Cuisinier and Farahvar’s founding partner explains how his interests in stand-up comedy and music help him inside the courtroom.
On being named an outstanding “40 under 40” attorney in Illinois:
It’s definitely great being recognized by your peers. Being a younger attorney, it gave me some credibility with clients. When they see that, they have a greater comfort level with the advice I provide.
On his stand-up career:
I’ve been doing stand-up for three years, and typically I perform at least one show a week, sometimes more. It’s a great outlet for me personally because it puts everything in perspective. When you’ve been practicing law for 15 years, you need something to balance yourself out. For a while it was music for me, but now it’s comedy. It has definitely helped me in communicating better with opposing counsel, judges, and, most importantly, juries. As a comedian, you have to relate to the audience and get them on your side. The same holds true in the courtroom with juries.
It doesn’t always work, though. I had a case where an attorney was very upset that he lost a motion I brought. After the ruling, just outside the courtroom, he threatened to kick my butt. It was so comical to me because of the juxtaposition between the idea that lawyers are supposed to be professional and this attorney with 20 years of experience who was threatening me 40 feet from a bailiff. He later apologized, of course, but it gave me some great material for my act.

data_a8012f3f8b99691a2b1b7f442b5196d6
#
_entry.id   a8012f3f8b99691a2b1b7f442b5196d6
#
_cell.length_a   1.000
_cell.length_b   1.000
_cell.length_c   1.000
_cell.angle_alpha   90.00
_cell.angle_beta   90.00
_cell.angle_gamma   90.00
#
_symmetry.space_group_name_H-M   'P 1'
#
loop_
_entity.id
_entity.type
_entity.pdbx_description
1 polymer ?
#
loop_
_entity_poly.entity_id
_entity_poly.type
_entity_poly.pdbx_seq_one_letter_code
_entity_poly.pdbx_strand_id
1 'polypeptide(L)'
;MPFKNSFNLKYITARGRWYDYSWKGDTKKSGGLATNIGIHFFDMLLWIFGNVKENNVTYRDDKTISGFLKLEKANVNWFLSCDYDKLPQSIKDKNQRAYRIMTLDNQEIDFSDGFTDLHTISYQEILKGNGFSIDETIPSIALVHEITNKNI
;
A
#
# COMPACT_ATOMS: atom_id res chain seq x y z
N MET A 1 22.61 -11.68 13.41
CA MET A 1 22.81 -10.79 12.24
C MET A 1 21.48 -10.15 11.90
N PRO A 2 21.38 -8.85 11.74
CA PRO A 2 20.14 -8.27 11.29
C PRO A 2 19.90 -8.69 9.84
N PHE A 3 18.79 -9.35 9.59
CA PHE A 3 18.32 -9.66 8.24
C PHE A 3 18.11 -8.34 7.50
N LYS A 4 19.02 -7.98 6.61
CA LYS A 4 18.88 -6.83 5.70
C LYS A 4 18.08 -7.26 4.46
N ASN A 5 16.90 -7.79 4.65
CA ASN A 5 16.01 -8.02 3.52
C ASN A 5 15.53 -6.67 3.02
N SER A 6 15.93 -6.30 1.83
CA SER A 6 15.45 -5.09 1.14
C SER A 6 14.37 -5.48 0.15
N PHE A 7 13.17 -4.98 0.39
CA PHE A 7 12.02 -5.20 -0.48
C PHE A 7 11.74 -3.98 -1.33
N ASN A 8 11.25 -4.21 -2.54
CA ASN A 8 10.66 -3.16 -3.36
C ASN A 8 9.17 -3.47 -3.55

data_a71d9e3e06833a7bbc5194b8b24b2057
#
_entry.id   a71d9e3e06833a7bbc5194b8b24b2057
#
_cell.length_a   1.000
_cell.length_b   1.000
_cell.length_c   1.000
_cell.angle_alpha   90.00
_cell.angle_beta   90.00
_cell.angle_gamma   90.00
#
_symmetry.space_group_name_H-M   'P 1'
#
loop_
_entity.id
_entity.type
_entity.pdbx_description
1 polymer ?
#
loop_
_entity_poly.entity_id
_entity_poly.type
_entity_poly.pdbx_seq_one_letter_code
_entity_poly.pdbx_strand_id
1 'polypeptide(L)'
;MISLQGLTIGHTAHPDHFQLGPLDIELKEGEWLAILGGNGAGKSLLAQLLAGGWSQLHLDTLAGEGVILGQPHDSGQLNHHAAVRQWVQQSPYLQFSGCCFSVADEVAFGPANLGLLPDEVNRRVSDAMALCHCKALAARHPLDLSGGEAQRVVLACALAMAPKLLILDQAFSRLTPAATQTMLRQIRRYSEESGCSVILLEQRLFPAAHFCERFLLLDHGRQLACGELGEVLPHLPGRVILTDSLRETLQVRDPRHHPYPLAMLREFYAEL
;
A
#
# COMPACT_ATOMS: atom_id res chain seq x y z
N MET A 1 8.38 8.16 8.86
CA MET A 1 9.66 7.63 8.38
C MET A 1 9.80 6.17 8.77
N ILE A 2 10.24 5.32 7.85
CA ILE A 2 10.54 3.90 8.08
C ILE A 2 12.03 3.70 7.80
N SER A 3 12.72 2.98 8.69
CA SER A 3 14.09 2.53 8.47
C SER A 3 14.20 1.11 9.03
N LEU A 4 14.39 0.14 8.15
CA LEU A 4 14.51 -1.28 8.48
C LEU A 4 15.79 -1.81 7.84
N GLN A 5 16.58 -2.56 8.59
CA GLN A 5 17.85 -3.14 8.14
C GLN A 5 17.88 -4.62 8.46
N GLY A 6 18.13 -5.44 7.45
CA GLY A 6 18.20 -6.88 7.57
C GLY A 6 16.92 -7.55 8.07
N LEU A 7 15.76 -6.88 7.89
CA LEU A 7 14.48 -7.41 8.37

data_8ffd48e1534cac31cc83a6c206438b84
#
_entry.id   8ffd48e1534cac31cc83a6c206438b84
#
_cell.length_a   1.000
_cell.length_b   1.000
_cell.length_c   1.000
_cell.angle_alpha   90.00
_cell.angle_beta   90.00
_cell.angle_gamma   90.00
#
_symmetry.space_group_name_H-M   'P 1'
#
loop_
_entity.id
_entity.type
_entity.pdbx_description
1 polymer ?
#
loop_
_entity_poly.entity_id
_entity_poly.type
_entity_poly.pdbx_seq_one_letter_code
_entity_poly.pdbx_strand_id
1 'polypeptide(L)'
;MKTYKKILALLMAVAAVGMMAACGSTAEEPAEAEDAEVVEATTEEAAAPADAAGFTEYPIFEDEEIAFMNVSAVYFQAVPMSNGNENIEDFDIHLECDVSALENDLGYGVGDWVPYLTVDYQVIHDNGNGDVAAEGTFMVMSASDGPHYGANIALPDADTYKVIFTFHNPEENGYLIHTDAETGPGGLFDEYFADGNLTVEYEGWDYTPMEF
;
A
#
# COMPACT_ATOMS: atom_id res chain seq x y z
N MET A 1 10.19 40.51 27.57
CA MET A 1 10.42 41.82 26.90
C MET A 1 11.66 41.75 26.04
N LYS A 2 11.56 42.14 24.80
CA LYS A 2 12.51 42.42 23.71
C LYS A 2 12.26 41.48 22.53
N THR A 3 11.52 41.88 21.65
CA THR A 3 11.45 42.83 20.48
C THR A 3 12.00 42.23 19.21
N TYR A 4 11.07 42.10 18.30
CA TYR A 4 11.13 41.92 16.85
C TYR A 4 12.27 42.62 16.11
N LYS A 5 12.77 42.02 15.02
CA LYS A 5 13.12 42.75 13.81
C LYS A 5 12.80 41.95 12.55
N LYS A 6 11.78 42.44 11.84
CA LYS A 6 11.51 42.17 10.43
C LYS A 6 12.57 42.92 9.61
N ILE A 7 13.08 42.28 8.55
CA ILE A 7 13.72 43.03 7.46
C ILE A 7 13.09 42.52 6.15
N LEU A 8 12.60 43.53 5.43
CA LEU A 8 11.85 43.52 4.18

On the relationship between music and litigating:
I became a lawyer because I was asked to leave 14 bands that I performed with, which is a nice way of saying I was kicked out of the bands. So I began managing and producing them, helping them obtain bookings, licensing, and other essentials. Being a musician and managing bands requires patience, and it’s detail-oriented. You have to think three steps ahead and plan many months in advance, which is something I do with all of my cases, too.
On his favorite apps:
I like to use LinkedIn and Facebook for all things law-related. I use it to research the parties in the case and, especially, opposing counsel. It humanizes everyone and gives me perspective, which I think is important in law. The job is hard enough as it is, and we’re constantly at each other’s throats during litigation, but when you know the person on the other side shares your love of the Chicago Cubs or a particular band, it makes things go more smoothly. Ultimately, it’s better for the client, too.